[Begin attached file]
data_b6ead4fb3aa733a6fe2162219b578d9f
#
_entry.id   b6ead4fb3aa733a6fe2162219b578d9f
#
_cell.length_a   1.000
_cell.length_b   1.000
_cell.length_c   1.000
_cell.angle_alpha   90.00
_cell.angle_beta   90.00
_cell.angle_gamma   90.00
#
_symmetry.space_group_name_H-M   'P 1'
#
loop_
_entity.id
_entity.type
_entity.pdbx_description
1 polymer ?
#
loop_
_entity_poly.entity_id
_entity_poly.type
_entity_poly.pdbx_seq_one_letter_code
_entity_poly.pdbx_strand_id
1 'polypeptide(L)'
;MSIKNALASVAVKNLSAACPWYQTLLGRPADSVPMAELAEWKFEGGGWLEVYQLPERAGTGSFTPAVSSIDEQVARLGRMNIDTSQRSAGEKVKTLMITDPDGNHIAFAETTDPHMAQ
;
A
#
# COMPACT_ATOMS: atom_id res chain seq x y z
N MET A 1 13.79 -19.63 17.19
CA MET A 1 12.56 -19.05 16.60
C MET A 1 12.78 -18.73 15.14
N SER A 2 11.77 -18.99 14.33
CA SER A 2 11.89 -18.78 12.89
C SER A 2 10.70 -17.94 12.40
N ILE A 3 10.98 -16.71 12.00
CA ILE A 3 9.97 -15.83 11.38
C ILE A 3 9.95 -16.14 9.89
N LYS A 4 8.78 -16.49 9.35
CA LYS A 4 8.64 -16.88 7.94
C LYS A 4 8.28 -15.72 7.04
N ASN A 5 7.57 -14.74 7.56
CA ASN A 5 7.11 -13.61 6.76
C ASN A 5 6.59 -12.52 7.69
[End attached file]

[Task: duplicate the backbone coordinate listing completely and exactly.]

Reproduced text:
data_b6ead4fb3aa733a6fe2162219b578d9f
#
_entry.id   b6ead4fb3aa733a6fe2162219b578d9f
#
_cell.length_a   1.000
_cell.length_b   1.000
_cell.length_c   1.000
_cell.angle_alpha   90.00
_cell.angle_beta   90.00
_cell.angle_gamma   90.00
#
_symmetry.space_group_name_H-M   'P 1'
#
loop_
_entity.id
_entity.type
_entity.pdbx_description
1 polymer ?
#
loop_
_entity_poly.entity_id
_entity_poly.type
_entity_poly.pdbx_seq_one_letter_code
_entity_poly.pdbx_strand_id
1 'polypeptide(L)'
;MSIKNALASVAVKNLSAACPWYQTLLGRPADSVPMAELAEWKFEGGGWLEVYQLPERAGTGSFTPAVSSIDEQVARLGRMNIDTSQRSAGEKVKTLMITDPDGNHIAFAETTDPHMAQ
;
A
#
# COMPACT_ATOMS: atom_id res chain seq x y z
N MET A 1 13.79 -19.63 17.19
CA MET A 1 12.56 -19.05 16.60
C MET A 1 12.78 -18.73 15.14
N SER A 2 11.77 -18.99 14.33
CA SER A 2 11.89 -18.78 12.89
C SER A 2 10.70 -17.94 12.40
N ILE A 3 10.98 -16.71 12.00
CA ILE A 3 9.97 -15.83 11.38
C ILE A 3 9.95 -16.14 9.89
N LYS A 4 8.78 -16.49 9.35
CA LYS A 4 8.64 -16.88 7.94
C LYS A 4 8.28 -15.72 7.04
N ASN A 5 7.57 -14.74 7.56
CA ASN A 5 7.11 -13.61 6.76
C ASN A 5 6.59 -12.52 7.69